Encoding, encrypting and converting data formats, open source and collected under one roof inside the browser and all thanks to GCHQ – yes, a government intelligence agency.
Are all government agencies falling in love with GHitHub and open sourcing their tools? Of course the recent and hottest headlines belong to NSA’s release of its reverse engineering tool,but this latest offering from the UK’s Government Communications Headquarters (GCHQ) should not go unnoticed or be underestimated.
That offering is CyberChef, a general purpose tool, therefore more useful than the specialized and niche Ghidra.It’s a tool that provides functionality that every developer needs for their day-to-day workload. That range of functionality is staggeringly large, ranging from the popular toBase64/fromBase64 and URL encode/decode, to encryption with AES/DES/Blowfish and JWT, to Arithmetic and Logic with calc and bitwise operations, up to Language and Charset conversions.
As such, CyberChef is a tool that can be used in popular scenarios like:
- Decode a Base64-encoded string
- Convert a date and time to a different time zone
- Parse a IPv6 address
- Convert data from a hexdump, then decompress
- Decrypt and disassemble shellcode
- Display multiple timestamps as full dates
- Carry out different operations on data of different types
- Use parts of the input as arguments to operations
- Perform AES decryption, extracting the IV from the beginning of the cipher stream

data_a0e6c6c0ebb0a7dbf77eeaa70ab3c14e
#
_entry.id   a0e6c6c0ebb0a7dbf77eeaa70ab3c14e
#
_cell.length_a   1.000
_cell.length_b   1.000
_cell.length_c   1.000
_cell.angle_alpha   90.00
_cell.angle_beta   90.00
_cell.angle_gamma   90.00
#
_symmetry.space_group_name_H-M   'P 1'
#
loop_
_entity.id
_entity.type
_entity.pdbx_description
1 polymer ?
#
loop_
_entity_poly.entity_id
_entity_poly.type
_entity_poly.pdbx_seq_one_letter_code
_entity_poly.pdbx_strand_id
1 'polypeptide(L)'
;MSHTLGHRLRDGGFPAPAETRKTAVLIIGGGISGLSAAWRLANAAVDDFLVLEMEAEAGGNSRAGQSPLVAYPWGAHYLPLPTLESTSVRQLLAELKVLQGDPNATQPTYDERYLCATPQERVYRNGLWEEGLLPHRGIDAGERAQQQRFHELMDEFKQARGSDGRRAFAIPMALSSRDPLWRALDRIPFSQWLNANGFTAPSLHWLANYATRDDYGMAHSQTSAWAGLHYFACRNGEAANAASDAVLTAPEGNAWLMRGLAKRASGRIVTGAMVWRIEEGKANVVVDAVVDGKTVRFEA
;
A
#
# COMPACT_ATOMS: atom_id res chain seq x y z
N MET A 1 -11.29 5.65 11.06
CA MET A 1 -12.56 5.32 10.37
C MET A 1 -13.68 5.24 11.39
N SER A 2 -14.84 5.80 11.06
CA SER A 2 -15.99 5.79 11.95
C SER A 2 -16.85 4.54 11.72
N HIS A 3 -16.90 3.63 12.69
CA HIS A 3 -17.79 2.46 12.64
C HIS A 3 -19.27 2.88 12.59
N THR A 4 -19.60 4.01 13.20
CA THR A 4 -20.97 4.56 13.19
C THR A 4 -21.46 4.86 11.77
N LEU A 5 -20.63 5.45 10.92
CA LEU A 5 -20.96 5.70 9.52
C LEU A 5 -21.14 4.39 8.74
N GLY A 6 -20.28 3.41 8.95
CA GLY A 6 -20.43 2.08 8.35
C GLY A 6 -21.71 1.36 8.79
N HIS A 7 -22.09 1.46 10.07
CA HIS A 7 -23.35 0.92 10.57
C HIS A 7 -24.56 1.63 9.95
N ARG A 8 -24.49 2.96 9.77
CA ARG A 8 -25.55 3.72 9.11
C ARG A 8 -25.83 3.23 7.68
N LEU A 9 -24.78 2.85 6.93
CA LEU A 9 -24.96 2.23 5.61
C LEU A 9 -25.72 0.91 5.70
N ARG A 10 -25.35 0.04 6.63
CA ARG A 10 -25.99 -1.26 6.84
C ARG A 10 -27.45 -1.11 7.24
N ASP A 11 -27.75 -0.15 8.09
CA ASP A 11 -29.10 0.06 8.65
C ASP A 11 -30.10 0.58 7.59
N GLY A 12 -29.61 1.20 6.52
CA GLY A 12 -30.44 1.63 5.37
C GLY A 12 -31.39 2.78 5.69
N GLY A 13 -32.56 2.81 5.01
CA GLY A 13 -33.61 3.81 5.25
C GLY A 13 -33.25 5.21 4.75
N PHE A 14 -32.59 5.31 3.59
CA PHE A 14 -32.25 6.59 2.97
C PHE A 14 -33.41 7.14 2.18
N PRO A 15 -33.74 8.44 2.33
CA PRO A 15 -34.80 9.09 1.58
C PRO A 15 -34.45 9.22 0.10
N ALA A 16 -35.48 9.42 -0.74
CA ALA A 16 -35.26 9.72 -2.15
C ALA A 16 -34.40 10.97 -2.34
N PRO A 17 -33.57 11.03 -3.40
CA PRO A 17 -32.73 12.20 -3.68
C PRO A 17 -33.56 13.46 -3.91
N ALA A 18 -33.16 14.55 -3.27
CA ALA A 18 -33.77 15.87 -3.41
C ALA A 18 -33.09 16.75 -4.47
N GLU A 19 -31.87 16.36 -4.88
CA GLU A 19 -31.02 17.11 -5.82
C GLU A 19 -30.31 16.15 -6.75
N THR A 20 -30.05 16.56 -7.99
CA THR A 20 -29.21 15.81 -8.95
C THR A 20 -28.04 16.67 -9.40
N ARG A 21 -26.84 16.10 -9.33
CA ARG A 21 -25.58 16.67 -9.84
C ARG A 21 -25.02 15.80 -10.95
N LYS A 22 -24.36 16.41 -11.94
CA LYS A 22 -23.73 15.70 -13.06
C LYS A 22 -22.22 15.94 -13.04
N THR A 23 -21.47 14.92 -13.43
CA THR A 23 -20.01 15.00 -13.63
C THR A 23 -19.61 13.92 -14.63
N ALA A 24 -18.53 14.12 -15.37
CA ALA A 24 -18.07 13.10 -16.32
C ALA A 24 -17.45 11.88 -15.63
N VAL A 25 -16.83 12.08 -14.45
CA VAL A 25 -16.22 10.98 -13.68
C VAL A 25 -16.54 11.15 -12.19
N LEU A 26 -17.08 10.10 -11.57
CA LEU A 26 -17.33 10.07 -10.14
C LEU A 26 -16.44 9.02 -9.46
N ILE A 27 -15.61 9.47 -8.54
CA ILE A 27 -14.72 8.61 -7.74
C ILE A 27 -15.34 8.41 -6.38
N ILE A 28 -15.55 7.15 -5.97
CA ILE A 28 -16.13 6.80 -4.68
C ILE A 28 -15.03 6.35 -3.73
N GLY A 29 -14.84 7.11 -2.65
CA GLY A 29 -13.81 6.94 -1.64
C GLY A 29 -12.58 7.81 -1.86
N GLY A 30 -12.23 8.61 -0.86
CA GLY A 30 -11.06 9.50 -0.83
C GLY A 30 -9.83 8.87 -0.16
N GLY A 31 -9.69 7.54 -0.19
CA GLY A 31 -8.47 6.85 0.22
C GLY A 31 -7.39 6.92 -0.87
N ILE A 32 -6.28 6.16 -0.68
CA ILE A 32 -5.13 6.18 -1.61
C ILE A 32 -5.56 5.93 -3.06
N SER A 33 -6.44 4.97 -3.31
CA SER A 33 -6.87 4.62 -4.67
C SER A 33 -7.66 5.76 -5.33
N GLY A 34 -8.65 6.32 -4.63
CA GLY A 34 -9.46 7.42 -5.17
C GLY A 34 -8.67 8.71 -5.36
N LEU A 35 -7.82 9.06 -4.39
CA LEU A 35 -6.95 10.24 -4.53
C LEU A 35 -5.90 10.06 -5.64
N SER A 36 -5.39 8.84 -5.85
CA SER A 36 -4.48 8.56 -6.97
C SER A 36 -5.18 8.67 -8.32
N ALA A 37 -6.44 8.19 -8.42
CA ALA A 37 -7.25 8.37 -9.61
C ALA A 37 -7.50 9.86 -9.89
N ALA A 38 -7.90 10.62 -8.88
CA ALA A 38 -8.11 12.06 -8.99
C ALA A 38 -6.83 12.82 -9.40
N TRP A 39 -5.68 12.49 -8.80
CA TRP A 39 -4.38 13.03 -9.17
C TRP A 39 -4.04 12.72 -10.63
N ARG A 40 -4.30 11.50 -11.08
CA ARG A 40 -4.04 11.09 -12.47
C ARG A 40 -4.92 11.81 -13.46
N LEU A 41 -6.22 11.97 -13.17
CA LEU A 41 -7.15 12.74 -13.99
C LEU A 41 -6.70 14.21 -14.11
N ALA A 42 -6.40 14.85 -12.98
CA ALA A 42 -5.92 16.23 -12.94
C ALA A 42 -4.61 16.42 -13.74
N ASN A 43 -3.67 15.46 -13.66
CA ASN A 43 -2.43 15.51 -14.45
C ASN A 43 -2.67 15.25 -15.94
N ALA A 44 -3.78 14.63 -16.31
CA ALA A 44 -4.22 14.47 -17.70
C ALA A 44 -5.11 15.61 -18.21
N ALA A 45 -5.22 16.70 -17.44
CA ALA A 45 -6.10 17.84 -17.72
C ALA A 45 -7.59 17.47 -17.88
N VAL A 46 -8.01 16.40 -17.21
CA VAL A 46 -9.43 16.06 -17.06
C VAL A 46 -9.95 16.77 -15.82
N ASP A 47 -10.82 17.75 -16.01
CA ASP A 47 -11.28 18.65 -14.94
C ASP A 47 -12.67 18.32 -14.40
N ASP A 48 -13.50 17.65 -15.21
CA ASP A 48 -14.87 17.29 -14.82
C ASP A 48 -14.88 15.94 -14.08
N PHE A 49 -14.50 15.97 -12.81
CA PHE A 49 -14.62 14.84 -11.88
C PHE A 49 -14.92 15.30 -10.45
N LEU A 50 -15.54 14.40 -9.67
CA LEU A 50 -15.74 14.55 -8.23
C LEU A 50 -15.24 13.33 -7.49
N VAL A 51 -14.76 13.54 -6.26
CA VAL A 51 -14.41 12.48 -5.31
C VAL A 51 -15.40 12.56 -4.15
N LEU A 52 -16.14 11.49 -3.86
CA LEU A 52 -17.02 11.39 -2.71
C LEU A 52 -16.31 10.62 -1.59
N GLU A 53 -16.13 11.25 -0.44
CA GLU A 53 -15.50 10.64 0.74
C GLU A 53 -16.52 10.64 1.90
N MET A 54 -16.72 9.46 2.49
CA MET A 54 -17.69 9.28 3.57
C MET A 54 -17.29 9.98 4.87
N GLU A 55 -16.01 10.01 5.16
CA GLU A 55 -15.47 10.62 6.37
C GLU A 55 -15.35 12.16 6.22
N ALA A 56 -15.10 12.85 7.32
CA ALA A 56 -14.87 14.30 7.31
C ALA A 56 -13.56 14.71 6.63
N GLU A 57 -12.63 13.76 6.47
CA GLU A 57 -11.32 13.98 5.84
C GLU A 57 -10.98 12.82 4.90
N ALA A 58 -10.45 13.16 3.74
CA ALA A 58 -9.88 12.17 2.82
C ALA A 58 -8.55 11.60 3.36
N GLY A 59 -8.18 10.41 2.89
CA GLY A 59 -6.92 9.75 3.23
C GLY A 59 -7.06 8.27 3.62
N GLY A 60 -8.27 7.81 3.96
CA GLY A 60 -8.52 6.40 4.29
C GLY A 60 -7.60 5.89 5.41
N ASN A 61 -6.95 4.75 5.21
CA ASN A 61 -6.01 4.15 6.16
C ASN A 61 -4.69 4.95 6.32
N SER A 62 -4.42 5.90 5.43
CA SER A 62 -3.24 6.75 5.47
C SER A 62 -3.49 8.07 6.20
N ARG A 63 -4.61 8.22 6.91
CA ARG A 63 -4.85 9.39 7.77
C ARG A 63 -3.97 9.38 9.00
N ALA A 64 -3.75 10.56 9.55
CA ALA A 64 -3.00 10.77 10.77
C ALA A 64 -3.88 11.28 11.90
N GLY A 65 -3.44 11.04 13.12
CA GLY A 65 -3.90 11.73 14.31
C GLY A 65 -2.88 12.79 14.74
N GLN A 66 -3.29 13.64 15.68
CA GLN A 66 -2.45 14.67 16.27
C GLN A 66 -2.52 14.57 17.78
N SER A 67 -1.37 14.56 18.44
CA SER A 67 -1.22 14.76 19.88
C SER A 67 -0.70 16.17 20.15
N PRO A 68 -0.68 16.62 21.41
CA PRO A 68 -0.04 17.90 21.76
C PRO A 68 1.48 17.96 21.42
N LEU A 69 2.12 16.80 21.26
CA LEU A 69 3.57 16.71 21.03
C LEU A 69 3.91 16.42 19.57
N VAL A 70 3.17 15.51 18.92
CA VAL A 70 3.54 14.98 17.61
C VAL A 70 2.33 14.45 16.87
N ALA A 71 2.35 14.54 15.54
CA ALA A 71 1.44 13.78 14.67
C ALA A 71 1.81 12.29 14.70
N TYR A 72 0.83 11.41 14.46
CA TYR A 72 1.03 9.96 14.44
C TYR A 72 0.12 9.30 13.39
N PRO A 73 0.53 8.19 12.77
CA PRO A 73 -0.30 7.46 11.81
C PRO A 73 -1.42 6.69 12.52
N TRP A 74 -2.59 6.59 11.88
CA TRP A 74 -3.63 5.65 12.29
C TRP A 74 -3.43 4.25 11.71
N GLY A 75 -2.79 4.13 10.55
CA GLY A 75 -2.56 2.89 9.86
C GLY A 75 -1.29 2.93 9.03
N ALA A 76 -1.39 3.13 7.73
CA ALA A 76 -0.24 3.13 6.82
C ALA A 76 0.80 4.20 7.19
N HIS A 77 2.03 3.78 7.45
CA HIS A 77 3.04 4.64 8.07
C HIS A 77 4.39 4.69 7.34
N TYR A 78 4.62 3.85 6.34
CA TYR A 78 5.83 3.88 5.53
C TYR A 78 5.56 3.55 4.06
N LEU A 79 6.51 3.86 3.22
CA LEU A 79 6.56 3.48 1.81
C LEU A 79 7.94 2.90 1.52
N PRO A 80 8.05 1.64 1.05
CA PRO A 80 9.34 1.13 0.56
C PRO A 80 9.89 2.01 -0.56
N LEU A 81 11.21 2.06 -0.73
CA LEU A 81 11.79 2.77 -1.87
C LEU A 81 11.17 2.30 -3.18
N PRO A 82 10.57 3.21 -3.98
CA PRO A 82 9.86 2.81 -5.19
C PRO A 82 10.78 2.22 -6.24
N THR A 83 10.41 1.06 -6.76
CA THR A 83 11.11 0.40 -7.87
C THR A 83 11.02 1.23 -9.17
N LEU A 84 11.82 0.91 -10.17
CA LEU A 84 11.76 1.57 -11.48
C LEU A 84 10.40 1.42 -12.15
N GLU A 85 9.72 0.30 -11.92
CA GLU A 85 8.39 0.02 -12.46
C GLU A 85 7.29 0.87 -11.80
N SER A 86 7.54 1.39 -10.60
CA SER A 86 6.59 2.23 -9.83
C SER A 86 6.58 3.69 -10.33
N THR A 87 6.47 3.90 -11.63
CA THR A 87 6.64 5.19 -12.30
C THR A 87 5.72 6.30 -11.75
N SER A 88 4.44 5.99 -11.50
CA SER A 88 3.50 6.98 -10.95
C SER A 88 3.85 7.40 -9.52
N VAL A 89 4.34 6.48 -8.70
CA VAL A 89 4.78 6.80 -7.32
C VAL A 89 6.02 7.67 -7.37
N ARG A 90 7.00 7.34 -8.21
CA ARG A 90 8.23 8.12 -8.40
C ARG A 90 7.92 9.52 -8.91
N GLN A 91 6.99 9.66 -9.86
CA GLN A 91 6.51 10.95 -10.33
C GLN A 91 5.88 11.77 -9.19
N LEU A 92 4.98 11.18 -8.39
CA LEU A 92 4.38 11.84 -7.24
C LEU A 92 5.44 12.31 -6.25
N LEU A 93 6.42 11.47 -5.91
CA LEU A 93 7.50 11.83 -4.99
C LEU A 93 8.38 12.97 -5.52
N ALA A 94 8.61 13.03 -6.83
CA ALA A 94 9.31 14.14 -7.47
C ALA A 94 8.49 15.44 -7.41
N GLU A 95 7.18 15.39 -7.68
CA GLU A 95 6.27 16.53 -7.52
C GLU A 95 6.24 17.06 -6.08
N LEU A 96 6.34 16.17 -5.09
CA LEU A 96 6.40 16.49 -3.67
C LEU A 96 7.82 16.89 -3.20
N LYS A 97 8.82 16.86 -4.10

- Automatically detect several layers of nested encoding
It would be particulary handy when taking part in Hacking CTF competitions.
And that’s just the tip of the iceberg.The complete list of categories is:
- Data format
- Encryption / Encoding
- Public Key
- Arithmetic / Logic
- Date / Time
- Code tidy
- Flow control
while from those categories an incomplete list of operations is:
On top of that you can run operations on files too (you can load files up to 2GB) like compressing and decompressing them, calculating their hashes and checksums.
Until this point you could just consider CyberChef as a beefed up but yet another data format converter.However, CyberChef takes it one step further in allowing you to combine operations into pipes where the output of the previous operation acts as input to the next one. In the following example I first Base64 encode a string and then AES encrypt it.
I can save this two-step operation as a Recipe which can be recalled at any time. As such, instead of keeping collections of snippets which you manually apply step by step onto your input, you can now automate the process similar to using macros.
CyberChef runs exclusively on the client’s browser without any server initiated interaction.Therefore even if you use the live playground version hosted on GCHQ’s Github repo, the secret agents won’t have access to any of the data you submit (for a change!).
As a matter of fact CyberChef can be downloaded as a single bundle from:
and be carried around on a USB stick or any other media, handy when there’s no network connection and that Hex to Octal conversion just cannot wait. Saying that, there’s also a CyberChef server version for those preferring to self-host and provide an API for clients to send CyberChef recipes to be baked. All that available under the Apache 2.0 Licence and also covered by Crown Copyright.